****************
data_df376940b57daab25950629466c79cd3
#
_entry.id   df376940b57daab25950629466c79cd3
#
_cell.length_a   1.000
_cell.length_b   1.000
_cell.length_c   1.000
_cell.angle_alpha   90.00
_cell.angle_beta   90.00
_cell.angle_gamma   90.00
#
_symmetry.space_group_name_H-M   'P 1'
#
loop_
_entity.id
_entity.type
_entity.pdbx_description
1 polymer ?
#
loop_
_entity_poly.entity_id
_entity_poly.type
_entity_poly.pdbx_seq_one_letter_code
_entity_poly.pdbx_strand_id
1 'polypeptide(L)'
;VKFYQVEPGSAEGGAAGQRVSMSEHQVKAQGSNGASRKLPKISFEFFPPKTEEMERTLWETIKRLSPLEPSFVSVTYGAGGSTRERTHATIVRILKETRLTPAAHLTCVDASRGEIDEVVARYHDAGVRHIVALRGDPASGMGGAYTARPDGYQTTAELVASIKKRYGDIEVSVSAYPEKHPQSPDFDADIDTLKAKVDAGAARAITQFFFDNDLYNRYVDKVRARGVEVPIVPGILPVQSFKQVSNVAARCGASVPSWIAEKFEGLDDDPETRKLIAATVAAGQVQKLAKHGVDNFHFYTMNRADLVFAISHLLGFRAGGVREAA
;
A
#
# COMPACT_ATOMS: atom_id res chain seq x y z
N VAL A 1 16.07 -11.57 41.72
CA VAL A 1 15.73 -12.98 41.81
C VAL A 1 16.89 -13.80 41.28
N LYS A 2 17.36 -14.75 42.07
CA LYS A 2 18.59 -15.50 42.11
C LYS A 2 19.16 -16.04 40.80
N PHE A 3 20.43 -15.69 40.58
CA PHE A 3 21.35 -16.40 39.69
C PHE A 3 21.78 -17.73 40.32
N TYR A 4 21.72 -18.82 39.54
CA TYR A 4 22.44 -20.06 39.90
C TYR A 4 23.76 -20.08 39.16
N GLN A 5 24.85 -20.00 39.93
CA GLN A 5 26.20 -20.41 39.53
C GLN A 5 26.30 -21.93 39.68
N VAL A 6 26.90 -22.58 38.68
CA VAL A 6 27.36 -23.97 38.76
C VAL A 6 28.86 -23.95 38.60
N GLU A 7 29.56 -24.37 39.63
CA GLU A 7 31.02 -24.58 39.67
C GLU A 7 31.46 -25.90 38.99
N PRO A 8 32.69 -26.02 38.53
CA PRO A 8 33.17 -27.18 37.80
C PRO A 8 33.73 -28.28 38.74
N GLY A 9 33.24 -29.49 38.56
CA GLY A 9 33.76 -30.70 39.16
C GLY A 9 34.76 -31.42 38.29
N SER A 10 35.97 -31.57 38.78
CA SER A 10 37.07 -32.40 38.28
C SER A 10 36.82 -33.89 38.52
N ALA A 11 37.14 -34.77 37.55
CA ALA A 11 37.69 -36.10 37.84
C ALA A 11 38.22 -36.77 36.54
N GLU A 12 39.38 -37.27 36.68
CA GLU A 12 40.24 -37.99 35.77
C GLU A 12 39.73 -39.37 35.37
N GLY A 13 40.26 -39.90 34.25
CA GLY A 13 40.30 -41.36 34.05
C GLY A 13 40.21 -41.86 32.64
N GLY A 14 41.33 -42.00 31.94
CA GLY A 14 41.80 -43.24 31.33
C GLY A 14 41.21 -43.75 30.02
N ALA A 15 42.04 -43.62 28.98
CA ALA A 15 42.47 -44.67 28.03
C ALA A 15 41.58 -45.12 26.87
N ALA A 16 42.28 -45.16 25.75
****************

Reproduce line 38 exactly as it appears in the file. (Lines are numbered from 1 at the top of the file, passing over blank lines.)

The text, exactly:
CA PHE A 3 21.35 -16.40 39.69